An apprenticeship is a real job with professional training. Apprentices receive on-the-job training and work towards nationally recognised qualifications. For employers, apprenticeships are a pathway to building a skilled workforce. For career-conscious young people, they are an opportunity to earn while they learn, and start a career.
More and more young people are choosing to do apprenticeships after they finish school or college. In fact, there were over 1.65 million applications submitted to employers in 2016 across the UK, in a crazy range of industries and job roles, and this number continues to rise.
‘Why is everyone talking about apprenticeships,’ you might be thinking, ‘why the excitement?
This is your essential guide to apprenticeships; how they work, the different levels and the type of apprenticeship you can do, as well as advice on how to find the best schemes. Read on to find out why so many of your friends are taking the apprenticeship path.
An apprentice divides their time between work and study. They will spend the majority of their apprenticeship in the workplace, developing the technical and practical skills that are required for a particular job role. This work based learning is where an apprenticeship differs from going to sixth form or university.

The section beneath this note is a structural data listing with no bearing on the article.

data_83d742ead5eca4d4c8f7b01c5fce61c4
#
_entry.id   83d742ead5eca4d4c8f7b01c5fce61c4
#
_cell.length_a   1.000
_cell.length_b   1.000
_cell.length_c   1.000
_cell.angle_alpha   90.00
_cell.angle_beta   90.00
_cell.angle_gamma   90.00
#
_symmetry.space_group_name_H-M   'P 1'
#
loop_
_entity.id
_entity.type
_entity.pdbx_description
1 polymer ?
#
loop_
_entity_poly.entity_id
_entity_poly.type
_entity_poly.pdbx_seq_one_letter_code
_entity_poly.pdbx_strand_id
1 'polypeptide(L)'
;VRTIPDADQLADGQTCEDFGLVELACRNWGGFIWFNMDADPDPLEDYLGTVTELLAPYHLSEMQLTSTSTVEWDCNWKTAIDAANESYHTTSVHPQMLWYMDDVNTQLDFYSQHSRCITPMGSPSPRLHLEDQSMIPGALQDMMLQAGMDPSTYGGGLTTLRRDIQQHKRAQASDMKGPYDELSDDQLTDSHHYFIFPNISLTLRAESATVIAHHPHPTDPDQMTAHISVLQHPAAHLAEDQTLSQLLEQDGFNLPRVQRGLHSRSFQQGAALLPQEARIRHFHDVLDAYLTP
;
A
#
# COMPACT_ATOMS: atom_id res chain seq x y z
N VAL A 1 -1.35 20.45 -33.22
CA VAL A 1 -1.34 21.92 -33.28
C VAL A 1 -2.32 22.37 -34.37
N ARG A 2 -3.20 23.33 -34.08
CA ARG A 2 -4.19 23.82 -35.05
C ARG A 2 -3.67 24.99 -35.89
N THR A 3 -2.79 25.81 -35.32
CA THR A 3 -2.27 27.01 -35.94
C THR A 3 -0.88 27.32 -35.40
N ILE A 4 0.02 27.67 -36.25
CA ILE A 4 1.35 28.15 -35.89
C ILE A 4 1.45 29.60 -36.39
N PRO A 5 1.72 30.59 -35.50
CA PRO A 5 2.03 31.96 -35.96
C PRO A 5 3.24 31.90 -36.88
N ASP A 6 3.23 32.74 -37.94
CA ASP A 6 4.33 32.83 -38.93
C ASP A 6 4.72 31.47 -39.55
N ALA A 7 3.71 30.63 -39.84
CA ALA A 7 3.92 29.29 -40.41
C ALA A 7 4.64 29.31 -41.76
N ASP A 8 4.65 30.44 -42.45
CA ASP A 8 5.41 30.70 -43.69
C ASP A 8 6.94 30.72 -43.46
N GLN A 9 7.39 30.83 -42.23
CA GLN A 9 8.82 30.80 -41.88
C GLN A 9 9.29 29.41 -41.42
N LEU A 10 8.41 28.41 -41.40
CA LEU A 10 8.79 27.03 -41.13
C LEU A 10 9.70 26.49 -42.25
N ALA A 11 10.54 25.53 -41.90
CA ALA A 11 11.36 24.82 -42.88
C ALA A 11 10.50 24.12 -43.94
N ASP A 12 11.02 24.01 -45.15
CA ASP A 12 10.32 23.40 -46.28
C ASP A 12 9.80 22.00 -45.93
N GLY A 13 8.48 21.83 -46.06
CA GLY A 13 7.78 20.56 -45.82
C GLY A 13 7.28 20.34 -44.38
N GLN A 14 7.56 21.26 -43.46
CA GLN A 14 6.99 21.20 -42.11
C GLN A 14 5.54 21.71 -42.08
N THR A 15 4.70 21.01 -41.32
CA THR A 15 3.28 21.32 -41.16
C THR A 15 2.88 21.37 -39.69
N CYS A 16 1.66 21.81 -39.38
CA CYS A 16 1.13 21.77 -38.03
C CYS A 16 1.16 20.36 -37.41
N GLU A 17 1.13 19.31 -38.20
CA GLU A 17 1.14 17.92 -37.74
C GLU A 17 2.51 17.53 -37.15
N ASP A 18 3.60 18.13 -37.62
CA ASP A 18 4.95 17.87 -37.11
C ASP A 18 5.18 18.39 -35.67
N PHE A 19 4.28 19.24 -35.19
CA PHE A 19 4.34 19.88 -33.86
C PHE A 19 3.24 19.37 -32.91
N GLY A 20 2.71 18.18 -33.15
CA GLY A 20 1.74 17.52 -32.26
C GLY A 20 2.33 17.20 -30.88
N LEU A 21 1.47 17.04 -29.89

When an apprentice is not at work, they will be studying at a college or training centre. If the scheme is organised by a small or medium sized company, they are likely to send the apprentice to a local college. Larger companies will typically use an internal training provider, and keep the training in-house. At college, apprentices work towards various qualifications, depending on the level of the scheme, and the industry it relates to.
The combination of on-the-job training with academic study ensures the candidate has the practical experience, the skills and the qualifications they need to begin a successful career
The division of work and study will depend on the company that organises the scheme. In some cases, the apprentice will spend four days in a week at work, with one day off to study and attend college. Other schemes are organised in a way that the apprentice will work on a full-time basis for consecutive weeks, and have extended breaks, or ‘block releases’ to attend college.
Apprentices are paid a salary for both work and study periods. It is magical.